Bengal renaissance and the transformation that it entailed in the early 19th century is a theme of vital importance for the historians of South Asia. Permanent settlement of Bengal exhilarated the pace of transformation by undercutting the old order — with zamindars having unequivocal sway over the resources, both human as well as material. Introduction of modern education system, new rules of governance and putting together of communication network were the key factors which played a permeating role in the re-invention of Bengal.
The emergence of Bhadralok (middle class or bourgeoisie) as a class was the most decisive outcome of the transition that occurred as a result of Bengal renaissance. Bhadralok, as shown by several scholars including Partha Chatterji, in the subsequent years, came to foment the sentiments of resistance against British imperialism. But more importantly that class became a conduit whereby Bengal was transposed from medieval to the modern epoch.
What I tend to argue in today’s column is that a similar sort of transition took place in the Punjab after its annexation in 1849. Under John Lawrence and his successors, it underwent a period of thorough transition, opening up as a result, new spaces and opportunities for ambitious individuals and communities to prosper. Hindu Khatries were the main beneficiaries of the newly emergent situation. The era of modernity unleashed under the British brought Khatries as was the case of Bhadralok in the Bengal, to the centre stage of socio-economic setting of the colonial Punjab.
Read also: The face of modern Punjab
The case of Mela Ram and his son Lala Ram Saran Das from Lahore is an illustration of that phenomenon of Punjabi bourgeoisie (you may read it Khatri too but Punjabi bourgeoisie by no means is restricted to Khatris) rising to prominence.
Lala Mela Ram was born in 1832 to Diwan Dhanpat Rai, a scion of a family which once was favourably poised during the days preceding Maharaja Ranjit Singh. Mela Ram’s grandfather Diwan Das Mal flourished from 1747 to 1798 as a Commander of the Artillery under the Bhatties. The Zamzama, a historic cannon installed at the Mall Road, was then under his command. A person of multiple talents and valour, Diwan Das Mal achieved many distinctions which brought him great respect in the State. He died in 1798 when his only son Diwan Dhanpat Rai was only two.
Shortly afterwards, Ranjit Singh marched on Lahore and established his rule over the Punjab. In the changes that followed, all the jagirs and properties of the Diwan family were confiscated and many of the family members were massacred. His maternal grandfather secretly took Dhanpat Rai away from Lahore to Batala, where he brought him up in obscurity and in relative poverty. Dhanpat Rai grew up in difficult circumstances. Mela Ram was born to him as a second son, Lala Ram Dyal being his eldest offspring. But the return of the fortunes and prestige of the family was mainly due to his younger son, Mela Ram, during whose life-time the Punjab passed from the domain of the Khalsa to that of the British.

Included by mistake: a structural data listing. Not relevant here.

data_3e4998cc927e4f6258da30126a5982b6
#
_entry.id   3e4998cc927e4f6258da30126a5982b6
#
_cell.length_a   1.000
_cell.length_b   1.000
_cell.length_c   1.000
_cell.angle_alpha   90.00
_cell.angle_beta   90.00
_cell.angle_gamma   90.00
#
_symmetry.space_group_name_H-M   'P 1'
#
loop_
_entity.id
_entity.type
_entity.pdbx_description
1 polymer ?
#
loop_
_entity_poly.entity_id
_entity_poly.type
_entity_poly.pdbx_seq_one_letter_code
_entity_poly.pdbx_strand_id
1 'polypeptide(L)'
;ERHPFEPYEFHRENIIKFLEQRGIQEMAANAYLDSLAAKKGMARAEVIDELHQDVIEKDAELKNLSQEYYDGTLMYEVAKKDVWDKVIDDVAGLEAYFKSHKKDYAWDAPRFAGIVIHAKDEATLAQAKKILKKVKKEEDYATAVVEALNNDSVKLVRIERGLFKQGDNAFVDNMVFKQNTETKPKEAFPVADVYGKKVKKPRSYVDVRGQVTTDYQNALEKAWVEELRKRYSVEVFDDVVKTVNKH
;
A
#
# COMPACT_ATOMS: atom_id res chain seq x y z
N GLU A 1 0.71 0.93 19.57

Mela Ram demonstrated extraordinary courage and adaptability to take advantage of the changed situation which he turned to his favour.
Read also: The face of modern Punjab III
Equipped with zeal and energy which he possessed in abundant measure, coupled with earnest desire to revive the old glories of his once magnificent family, Mela Ram got on with his practical life as contractor. By dint of hard work and integrity, he rose to the top of his profession. He took the entire contracts of Amritsar-Pathankot Railway, including iron-work, sleepers and masonry, which he finished within the stipulated time. That was no less than an extraordinary feat for which the government granted him a special reward of Rs50,000.
For the services he rendered, in February 1869, Mela Ram attained the distinction of being appointed a “Darbari” and seventeen years later was honoured with the title of “Rai Bahadur”. Later on, he became an industrialist and set up the first textile mill in Lahore adjacent to Data Darbar, where several hundreds of people sought employment. Currently, that space is with Hizb-i-Ahnaf, and is probably under the legal ownership of Evacuee Trust Property Board (ETPB).
Like several other prominent people from Khatri caste i.e. Harkishen Lal, Ganga Ram, Mela Ram too had a charitable character. Besides, he lent financial support to various institutions along with helping poor sections of the society. He got a water tank built near the Railway Station and sunk many wells in different towns of the Punjab.
Such ventures like a hostel to feed the poor and a shop to provide flour to the destitute were really commendable. He generously donated large sums to the public sector institutions like Delhi Hospital (Rs24,000 in 1864), Central Training College, Lahore (Rs15,000 in 1886) and Lady Dufferin Hospital for Women (Rs15,000 in 1886).
That is how these fellows left an enviable legacy. However, what distinguished Mela Ram and also his son Ram Saran Das was the social plurality which they demonstrated. Electrifying Data Darbar was one big illustration of their non-communal character. Then, at their house (Lal Haveli), all the occasions and festivals were celebrated with equal enthusiasm. Poetry symposiums (Mushairas) were held under their patronage at regular intervals.
Mela Ram is said to have donated 36 acres of land for the building of Lahore Zoo, which in itself was a great act of generosity. Lala Mela Ram died on April 10, 1890 leaving behind him two minor sons, the elder being Lala Ram Saran Das, who will be the topic of the next column because he was an important figure in his own right.
(To be concluded)